Topic: William Fraser (1827-1901)

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Tauranga's 'Fraser Street' is named after Colonel William Fraser who fought at the Battle of Te Ranga on 21 June 1864. Fraser was also an auctioneer, politician, owned a hall, and produced the Tauranga Argus.

William Fraser (1827-1901)William Fraser was born in Inverness, Scotland in 1827. He was educated at both the Academy there and at Edinburgh University. He served articles to an Inverness solicitor and then spent 1848 to 1850 working in the office of Christie and Pagan, of Cupar. In 1851 he was admitted as a solicitor.

About this time he married Elizabeth Horsbrough, daughter of the last Hereditary sheriff-clerk of Fifeshire. The couple emigrated to Melbourne in Victoria, Australia. There William experienced visited various diggings on the goldfields.

William became a Drill-Instructor of the Reedbeds Cavalry, a South Australian volunteer unit, who went on to serve in the New Zealand. On 28 September 1863, the South Australian Register reported that he "has shipped for the seat of war in the Tomatin, and Captain Egerton and Serjeant-Major Hawke, formerly of the Kapunda Rifles, are said to have left with the same gallant intention."

In New Zealand in late 1863, William wrote back to South Australia with information that he had "joined the No.5 Company, 2nd Regiment of the Waikato Militia, in which he had been promoted to be Sergeant."

A later letter dated 27 June 1864, received by the South Australian Register, published an account of William's service and experiences, under the caption of "A South Australian in the New Zealand War”:

Mr. Fraser was then at Tauranga, and in his letter gives a spirited account of the affair of the 20th June [presumably referring to the engagement at Te Ranga, on 21 June 1864], in which the Maories, having acted on the offensive, sustained a signal defeat. ... After they were driven into their pa, many of their dead were recognised as soi-disant friendly natives, to whom arms and ammunition had been served out by the Government. Mr.Fraser's horse was shot under him in the engagement, but he managed to extricate himself and joined the infantry until the fight was finished. The Colonial Defence Force are armed with Terry breech-loaders, which are stated to be nearly useless in actual warfare, as they get clogged after having been discharged 20 or 30 times, and cannot be loaded again until they are cleaned. They answer admirably for holiday work, when they can be cleaned after each discharge, but for active service the men rely upon their revolvers. As a large number of the force were about to leave, their time having expired, Mr. Fraser entertained expectations of promotion, which we trust will be speedily realized.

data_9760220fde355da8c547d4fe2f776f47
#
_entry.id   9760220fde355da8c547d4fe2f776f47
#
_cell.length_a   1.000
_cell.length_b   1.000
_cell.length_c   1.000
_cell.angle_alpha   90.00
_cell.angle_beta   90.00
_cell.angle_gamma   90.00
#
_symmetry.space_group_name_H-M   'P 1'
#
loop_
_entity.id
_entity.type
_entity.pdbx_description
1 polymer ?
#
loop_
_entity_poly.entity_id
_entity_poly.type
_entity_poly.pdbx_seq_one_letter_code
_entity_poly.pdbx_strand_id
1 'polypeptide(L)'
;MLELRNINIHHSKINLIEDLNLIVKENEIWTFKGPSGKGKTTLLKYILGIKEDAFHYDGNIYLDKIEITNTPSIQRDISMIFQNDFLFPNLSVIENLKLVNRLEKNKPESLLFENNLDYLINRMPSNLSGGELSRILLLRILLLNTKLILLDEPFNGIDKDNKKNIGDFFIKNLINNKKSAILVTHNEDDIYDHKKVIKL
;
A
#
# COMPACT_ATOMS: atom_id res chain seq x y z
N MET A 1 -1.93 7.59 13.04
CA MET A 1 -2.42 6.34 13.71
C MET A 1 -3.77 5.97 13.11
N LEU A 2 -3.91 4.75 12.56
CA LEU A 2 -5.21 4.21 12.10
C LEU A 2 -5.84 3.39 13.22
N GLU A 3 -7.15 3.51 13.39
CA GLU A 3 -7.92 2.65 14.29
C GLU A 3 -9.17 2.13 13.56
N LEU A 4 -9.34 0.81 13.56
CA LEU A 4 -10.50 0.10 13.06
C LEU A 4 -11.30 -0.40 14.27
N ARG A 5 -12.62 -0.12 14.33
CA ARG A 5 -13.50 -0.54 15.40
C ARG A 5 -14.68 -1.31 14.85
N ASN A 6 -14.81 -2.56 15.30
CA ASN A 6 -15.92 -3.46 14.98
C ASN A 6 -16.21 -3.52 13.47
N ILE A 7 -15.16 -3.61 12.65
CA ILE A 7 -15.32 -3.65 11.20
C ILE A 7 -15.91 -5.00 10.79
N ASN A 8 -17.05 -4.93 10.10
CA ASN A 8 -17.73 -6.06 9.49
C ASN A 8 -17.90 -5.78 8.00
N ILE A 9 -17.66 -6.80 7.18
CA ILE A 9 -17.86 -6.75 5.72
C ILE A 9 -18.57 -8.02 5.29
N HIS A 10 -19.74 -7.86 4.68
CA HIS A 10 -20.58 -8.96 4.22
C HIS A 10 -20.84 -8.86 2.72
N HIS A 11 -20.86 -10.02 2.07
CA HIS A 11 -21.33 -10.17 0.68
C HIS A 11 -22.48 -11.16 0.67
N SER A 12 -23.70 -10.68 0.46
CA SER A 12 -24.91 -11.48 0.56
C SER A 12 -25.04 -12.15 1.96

William served throughout the New Zealand Wars, rising to the rank of colonel. It is believe that he actually served with the 1st Regiment of the Waikato Militia. As well as being at Te Ranga in Tauranga, he was at Te Irihanga (Jan 1867), Whakamarama (February 1867), as well as several other minor engagements.

In 1865 William was elected a member of the Auckland Provincial Council for Franklin, and kept that post until 1869. 

The first newspaper known to have been published in Tauranga was the Tauranga Argus, the first edition appearing on 24 November 1866. The following year, in 1867, ownership was transferred to Messrs Fraser & Co.

He was appointed Resident Magistrate and Warden for the Thames in 1869, and kept this post until 1879. He became proprietor of the Thames Advertiser.

In 1884 William was elected to represent the Thames in the House of Representatives, staying in this position until 1890. From 1891 to 1893 he was returned for Te Aroha.

For five consecutive years he was elected Mayor of the Borough of Thames, and was returned as a member of the Thames County Council and colonel of the Thames Scottish Battalion. He was a member of the Masonic fraternity, having been initialled in St. Andrew's Lodge under the Scotch Constitution in 1849. William was a member of the Corinthian Lodge. E.G., at the Thames, of which he was past master.

In 1894 he was appointed Sergeant-at-Arms of the House of Representatives, keeping this post until his death at age 73 on 17 September 1901 (reg. 1901/3923). Elizabeth died at age 74 in (reg. 1906/1576).

William and Elizabeth's headstone at Taruru Cemetery in Thames reads: In memory of Colonel WILLIAM FRASER who served this colony in various capacities for many years who died 17 Sept 1901; also his devoted wife ELIZABETH HORSBRUGH who died 30 Jan 1906 aged 75 years.

 

Sources:

A Dictionary of new Zealand Biography (1940) by G. H. Scholefield (Volume 1, A-L, p. 282).

Blood Brothers: The Anzac Genesis (2009) by Jeff Hopkins-Weise (p.p. 105-106).

Colonel William Fraser (The Cyclopedia of New Zealand, Wellington Provincial District, 1897)

Death of Colonel Fraser (New Zealand Herald, 18 September 1901, p. 6).

New Zealand's Colonial Defence Force (Cavalry) and its Australian Context, 1863-66.

Tauranga 1882-1982: The Centennial of Gazetting Tauranga as a Borough (1982) edited by A. C. Bellamy (pp. 69 & 161).

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William Fraser (1827-1901)


Year:1865
First Names:William
Last Name:Fraser
Date of Birth:1827
Place of Birth:Inverness, Scotland
Date of death:17 September 1901
Place of death:New Zealand
Place of burial:Taruru Cemetery (Thames)
Spouses name:Elizabeth Horsbrough
Spouses date of death:30 January 1906
Spouses place of burial:Taruru Cemetery (Thames)
Military Service:Waikato Milita (1st Regiment)

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